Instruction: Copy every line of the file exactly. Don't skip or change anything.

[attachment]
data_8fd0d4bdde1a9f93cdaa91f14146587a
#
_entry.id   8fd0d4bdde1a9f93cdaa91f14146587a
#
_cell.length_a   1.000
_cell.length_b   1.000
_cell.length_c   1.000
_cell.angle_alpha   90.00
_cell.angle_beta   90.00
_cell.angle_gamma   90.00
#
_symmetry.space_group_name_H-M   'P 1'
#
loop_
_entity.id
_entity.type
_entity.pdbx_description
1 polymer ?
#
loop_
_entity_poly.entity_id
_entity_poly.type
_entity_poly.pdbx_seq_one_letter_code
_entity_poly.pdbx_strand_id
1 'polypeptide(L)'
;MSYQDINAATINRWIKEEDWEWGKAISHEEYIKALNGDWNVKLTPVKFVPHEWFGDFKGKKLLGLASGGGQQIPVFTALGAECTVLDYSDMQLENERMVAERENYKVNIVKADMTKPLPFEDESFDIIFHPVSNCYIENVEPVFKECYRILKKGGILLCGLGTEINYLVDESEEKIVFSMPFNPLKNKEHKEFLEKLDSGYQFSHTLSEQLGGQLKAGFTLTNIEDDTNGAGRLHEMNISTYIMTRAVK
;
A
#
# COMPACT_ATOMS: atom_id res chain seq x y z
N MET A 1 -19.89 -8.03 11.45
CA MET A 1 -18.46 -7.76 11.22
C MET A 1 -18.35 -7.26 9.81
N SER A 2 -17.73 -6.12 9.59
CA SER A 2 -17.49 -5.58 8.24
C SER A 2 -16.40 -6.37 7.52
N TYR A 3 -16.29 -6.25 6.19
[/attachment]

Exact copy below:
data_8fd0d4bdde1a9f93cdaa91f14146587a
#
_entry.id   8fd0d4bdde1a9f93cdaa91f14146587a
#
_cell.length_a   1.000
_cell.length_b   1.000
_cell.length_c   1.000
_cell.angle_alpha   90.00
_cell.angle_beta   90.00
_cell.angle_gamma   90.00
#
_symmetry.space_group_name_H-M   'P 1'
#
loop_
_entity.id
_entity.type
_entity.pdbx_description
1 polymer ?
#
loop_
_entity_poly.entity_id
_entity_poly.type
_entity_poly.pdbx_seq_one_letter_code
_entity_poly.pdbx_strand_id
1 'polypeptide(L)'
;MSYQDINAATINRWIKEEDWEWGKAISHEEYIKALNGDWNVKLTPVKFVPHEWFGDFKGKKLLGLASGGGQQIPVFTALGAECTVLDYSDMQLENERMVAERENYKVNIVKADMTKPLPFEDESFDIIFHPVSNCYIENVEPVFKECYRILKKGGILLCGLGTEINYLVDESEEKIVFSMPFNPLKNKEHKEFLEKLDSGYQFSHTLSEQLGGQLKAGFTLTNIEDDTNGAGRLHEMNISTYIMTRAVK
;
A
#
# COMPACT_ATOMS: atom_id res chain seq x y z
N MET A 1 -19.89 -8.03 11.45
CA MET A 1 -18.46 -7.76 11.22
C MET A 1 -18.35 -7.26 9.81
N SER A 2 -17.73 -6.12 9.59
CA SER A 2 -17.49 -5.58 8.24
C SER A 2 -16.40 -6.37 7.52
N TYR A 3 -16.29 -6.25 6.19